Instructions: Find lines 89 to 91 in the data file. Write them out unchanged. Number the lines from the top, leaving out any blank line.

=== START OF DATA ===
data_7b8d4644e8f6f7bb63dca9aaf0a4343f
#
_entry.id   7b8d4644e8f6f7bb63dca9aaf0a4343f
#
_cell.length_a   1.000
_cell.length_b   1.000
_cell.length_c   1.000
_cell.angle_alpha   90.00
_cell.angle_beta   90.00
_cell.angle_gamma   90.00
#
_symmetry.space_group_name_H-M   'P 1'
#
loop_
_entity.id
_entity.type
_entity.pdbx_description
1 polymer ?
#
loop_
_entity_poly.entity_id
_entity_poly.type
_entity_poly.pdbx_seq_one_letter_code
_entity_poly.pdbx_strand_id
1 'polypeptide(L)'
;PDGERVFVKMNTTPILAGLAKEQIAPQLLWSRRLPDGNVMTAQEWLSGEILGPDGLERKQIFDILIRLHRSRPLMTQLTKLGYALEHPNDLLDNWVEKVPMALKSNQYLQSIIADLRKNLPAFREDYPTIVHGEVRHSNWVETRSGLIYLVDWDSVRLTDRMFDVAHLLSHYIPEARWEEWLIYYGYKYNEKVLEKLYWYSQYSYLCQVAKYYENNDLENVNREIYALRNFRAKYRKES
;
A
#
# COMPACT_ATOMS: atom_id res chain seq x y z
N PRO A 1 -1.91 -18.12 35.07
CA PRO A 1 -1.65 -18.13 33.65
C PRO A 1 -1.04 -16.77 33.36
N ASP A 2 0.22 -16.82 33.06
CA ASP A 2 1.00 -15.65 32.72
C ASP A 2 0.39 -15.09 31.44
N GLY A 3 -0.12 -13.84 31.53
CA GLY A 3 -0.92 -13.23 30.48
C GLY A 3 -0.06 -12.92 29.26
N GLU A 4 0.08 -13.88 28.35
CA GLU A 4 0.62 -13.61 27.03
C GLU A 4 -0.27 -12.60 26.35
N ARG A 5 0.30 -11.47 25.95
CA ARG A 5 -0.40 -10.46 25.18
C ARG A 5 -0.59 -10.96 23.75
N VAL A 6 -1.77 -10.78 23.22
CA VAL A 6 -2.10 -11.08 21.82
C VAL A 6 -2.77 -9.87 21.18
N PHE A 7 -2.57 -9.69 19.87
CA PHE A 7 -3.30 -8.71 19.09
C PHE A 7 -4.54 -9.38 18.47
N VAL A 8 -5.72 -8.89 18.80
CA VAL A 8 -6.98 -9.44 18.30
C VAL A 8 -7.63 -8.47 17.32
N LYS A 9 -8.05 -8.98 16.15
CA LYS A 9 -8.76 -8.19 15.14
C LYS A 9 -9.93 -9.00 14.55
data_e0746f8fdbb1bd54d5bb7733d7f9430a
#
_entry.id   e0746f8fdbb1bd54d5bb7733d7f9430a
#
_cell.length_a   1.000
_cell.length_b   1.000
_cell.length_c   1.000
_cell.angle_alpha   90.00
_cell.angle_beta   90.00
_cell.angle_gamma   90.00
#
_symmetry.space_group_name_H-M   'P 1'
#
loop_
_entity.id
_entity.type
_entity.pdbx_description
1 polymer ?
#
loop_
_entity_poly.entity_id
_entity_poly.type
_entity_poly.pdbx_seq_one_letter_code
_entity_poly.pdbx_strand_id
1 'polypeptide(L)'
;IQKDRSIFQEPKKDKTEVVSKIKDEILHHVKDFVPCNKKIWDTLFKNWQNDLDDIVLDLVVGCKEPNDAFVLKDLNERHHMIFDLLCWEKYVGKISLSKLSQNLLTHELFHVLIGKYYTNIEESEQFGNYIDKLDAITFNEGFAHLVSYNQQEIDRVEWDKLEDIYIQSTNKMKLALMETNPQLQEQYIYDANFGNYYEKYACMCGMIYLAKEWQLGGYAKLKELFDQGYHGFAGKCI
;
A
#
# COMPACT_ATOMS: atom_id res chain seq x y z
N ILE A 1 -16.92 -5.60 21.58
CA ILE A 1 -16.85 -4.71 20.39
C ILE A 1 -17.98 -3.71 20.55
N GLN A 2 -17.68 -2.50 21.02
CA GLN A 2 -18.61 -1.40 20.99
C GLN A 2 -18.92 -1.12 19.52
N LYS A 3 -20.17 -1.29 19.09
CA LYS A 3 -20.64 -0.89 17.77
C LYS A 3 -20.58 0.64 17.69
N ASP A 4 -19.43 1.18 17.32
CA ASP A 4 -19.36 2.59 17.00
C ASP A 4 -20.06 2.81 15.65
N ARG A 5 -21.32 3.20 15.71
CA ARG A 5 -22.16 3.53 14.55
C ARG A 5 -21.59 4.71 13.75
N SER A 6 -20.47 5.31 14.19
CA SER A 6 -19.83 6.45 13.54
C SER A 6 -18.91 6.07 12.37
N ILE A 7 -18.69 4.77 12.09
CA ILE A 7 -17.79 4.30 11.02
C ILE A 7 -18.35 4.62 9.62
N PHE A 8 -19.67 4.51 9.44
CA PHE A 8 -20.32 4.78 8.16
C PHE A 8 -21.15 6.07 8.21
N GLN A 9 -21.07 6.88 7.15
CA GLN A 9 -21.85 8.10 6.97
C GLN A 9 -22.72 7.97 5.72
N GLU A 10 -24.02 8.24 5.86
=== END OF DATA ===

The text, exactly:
CA ILE A 1 -16.85 -4.71 20.39
C ILE A 1 -17.98 -3.71 20.55
N GLN A 2 -17.68 -2.50 21.02